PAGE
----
Founded in 1991, New Belgium currently operates state-of-the-art, eco-friendly facilities in both Fort Collins and Asheville, N.C., and will debut a brewery on the ground floor of Denver’s Source Hotel this month. New Belgium brews are available in all 50 states and seven countries, and the company sold more than 950,000 barrels of beer in 2017.
Co-founder Jeff Lebesch started the brewery with his wife, former CEO Kim Jordan, following an especially inspiring bike tour through Belgium. There is a romantic thread through New Belgium’s 27-year history, and the magic is still very much alive.
Take the “foeder forest,” stretching as far as the eye can see, at the Fort Collins location. We hardly believed it was real until we saw it with our own eyes. Along with popular picks like its Fat Tire Amber Ale, Abbey Ale, and Ranger IPA, New Belgium makes amazing sour beers that many beer lovers aren’t privy to (this was us, once).
A pilgrimage to Fort Collins is a must. Here’s the low-down on how to do your New Belgium trip right.
Why It’s Famous
New Belgium Brewing is a craft beer pioneer. Now the fourth-largest craft brewing company in the U.S. and the 11th largest overall, it was one of the first Belgian-inspired breweries to open in the U.S. Since its beginnings, it’s been at the forefront of earth-friendly environmentalism. As of December 2012, it’s also been 100 percent employee-owned.
They’re also the ones who made those Ben and Jerry’s Ice Cream beers.
What to Order
Sours, sours, sours. New Belgium’s Fort Collins brewery houses the largest wood cellar in the U.S. (affectionately called the “Foeder Forest”), and you won’t want to miss it. Small-batch beauties abound. Look for vintage sours like La Folie, a Flanders Oud Bruin; or Felix.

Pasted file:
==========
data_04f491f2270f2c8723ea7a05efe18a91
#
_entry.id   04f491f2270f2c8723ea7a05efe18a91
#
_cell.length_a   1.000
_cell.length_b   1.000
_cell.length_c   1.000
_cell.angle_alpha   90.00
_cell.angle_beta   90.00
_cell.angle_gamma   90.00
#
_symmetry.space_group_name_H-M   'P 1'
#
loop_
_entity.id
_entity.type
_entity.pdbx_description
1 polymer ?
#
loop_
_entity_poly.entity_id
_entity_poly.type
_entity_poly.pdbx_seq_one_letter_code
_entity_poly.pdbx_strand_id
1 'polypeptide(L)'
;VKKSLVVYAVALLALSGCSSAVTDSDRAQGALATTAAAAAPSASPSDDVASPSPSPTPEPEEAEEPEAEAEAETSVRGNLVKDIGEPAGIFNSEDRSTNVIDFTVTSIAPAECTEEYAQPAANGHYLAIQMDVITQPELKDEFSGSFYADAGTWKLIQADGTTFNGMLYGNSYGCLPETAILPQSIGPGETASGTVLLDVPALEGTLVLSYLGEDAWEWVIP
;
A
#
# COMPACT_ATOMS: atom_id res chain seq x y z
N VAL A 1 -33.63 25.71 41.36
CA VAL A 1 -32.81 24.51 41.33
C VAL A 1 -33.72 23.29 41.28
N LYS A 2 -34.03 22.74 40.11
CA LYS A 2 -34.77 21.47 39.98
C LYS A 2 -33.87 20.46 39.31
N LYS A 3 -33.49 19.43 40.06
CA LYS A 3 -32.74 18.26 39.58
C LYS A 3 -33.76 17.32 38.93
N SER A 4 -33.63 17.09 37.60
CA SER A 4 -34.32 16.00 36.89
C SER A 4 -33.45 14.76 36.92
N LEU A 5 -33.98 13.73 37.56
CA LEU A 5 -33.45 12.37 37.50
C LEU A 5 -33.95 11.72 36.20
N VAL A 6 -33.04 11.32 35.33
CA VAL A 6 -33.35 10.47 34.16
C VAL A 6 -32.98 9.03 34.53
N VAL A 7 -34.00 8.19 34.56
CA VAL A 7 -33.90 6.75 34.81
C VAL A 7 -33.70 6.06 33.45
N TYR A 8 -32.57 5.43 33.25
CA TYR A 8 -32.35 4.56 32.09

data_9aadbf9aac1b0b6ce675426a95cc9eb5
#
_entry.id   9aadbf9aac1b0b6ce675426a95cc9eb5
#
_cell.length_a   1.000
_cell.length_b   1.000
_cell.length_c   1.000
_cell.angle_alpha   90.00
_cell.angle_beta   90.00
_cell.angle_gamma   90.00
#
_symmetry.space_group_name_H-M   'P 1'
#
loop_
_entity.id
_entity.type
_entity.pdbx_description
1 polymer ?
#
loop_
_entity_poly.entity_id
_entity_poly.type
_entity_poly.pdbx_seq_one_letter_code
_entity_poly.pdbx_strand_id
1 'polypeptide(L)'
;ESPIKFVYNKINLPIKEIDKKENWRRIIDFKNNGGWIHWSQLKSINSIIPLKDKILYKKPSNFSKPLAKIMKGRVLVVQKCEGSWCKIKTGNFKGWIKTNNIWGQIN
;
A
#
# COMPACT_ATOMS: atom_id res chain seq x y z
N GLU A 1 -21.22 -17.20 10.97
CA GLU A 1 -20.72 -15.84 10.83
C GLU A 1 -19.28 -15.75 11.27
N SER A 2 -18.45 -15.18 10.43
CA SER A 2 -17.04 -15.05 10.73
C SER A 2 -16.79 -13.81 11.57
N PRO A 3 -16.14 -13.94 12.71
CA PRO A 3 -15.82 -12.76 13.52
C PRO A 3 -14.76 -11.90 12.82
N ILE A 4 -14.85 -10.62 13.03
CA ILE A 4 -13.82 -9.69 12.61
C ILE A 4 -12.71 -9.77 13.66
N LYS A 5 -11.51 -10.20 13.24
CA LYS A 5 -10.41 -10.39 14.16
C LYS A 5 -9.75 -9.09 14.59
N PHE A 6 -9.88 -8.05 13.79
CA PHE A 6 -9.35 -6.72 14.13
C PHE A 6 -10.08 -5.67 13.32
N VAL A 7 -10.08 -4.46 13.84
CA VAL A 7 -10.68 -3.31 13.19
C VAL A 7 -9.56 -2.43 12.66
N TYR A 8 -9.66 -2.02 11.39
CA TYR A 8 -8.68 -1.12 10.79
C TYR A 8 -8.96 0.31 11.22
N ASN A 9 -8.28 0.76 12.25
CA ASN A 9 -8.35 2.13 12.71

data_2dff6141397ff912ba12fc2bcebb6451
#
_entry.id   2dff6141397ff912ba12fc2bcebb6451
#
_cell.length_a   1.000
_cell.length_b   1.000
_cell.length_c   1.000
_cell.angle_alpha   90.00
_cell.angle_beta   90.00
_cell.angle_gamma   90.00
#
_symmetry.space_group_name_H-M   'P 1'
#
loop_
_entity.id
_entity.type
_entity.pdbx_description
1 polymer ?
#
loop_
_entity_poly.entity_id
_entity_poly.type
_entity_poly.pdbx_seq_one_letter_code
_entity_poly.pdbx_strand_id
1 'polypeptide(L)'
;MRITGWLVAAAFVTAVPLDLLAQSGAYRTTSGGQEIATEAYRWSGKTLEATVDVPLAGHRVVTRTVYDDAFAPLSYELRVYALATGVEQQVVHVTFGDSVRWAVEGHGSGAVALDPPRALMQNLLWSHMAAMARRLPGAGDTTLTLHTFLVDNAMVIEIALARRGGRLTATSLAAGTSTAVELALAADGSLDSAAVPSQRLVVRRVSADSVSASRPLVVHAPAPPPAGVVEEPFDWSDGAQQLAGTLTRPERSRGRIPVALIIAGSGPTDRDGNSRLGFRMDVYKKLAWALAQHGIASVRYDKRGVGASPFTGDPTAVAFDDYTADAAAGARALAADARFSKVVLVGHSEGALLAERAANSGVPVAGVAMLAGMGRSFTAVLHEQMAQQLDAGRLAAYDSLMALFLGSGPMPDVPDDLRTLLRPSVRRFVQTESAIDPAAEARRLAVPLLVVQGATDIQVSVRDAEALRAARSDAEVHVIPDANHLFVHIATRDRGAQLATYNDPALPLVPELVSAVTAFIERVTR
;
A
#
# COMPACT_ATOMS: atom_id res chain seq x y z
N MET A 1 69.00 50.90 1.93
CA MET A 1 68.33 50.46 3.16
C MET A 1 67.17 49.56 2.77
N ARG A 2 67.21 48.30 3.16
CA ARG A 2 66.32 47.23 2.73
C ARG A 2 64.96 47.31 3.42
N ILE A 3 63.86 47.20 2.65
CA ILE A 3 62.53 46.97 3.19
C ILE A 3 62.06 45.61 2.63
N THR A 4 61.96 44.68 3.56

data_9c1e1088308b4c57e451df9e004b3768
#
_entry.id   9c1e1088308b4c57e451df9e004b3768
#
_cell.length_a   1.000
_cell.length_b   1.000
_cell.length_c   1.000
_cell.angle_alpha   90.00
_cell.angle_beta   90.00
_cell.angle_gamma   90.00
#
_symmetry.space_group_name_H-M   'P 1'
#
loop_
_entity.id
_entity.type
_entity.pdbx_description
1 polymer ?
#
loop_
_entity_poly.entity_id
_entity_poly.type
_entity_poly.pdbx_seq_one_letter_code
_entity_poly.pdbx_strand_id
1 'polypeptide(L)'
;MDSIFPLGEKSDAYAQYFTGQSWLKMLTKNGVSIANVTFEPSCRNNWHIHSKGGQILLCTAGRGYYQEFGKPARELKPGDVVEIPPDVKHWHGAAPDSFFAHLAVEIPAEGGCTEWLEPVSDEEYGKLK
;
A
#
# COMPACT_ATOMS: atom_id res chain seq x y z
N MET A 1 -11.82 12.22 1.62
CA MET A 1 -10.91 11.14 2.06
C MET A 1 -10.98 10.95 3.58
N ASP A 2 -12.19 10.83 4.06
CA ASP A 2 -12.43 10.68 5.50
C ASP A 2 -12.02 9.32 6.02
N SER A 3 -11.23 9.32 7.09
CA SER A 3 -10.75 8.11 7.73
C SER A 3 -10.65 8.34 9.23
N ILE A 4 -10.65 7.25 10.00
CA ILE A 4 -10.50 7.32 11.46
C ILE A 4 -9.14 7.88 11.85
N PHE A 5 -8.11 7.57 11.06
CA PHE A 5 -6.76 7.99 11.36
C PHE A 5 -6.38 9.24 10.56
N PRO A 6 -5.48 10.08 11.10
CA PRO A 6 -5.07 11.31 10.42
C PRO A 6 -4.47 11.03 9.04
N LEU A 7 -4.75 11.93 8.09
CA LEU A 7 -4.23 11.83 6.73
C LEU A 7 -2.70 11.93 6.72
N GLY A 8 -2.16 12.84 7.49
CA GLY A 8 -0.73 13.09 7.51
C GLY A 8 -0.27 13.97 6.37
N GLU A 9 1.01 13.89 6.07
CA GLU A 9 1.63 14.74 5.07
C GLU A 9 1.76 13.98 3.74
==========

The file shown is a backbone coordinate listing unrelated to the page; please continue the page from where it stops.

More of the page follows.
We’re also excited about Sour Saison, New Belgium’s first-ever, year-round traditional sour beer, made by blending a French-style farmhouse ale with a foeder-aged sour golden ale.
If you’re looking for the hoppy stuff, compare the many iterations of Voodoo Ranger IPA, or, for a citrusy crusher, try Citradelic Tangerine IPA, starring Citra hops and tangerine peel.
What to Skip
Fat Tire has our respect, but there are so many special, less accessible beers to try when you’re at the motherland. Your best move is to go for the small-batch stuff and seasonal releases, and enjoy Fat Tire from your porch on another day. Or, another round.
When to Go
“If you’re allergic to crowds, we suggest visiting us on a Tuesday,” New Belgium warns on its website. We recommend planning your trip around the Great American Beer Festival in the fall. Fort Collins is an easy drive from Denver, and the bike-friendly city offers several beer and bike tours that’ll hit stellar breweries (more on that below).
Also: Don’t skip the brewery tour. New Belgium has one of the best in the country. The facility has so many sections, you’ll feel like Charlie in the Chocolate Factory — but in place of candy, you’ll get beers. You’ll also want to book ahead of time, as slots fill up, but a pro tip from Jamie Bogner, co-founder and editorial director of Craft Beer and Brewing magazine (and Fort Collins local), says you can saddle up to the bar and wait for tour no-shows, too.
Where to Stay
Fort Collins hotels include the usual suspects, including several Marriott and Hilton properties.
The Elizabeth launched a property here in December, and its Beer & Bike Suite aims to entertain with a beer pong table, in-room beer tap, stocked beer fridge, and bottle cap backsplash. It’s a favorite of Esquire.
Guests of the Remington Flats can hop on a New Belgium Cruiser for a beer and bike tour that stops at three local breweries, then come home to a boutique studio with amenities including local beer, coffee, and tea.
New Belgium Brewing, 500 Linden St., Fort Collins, Colo.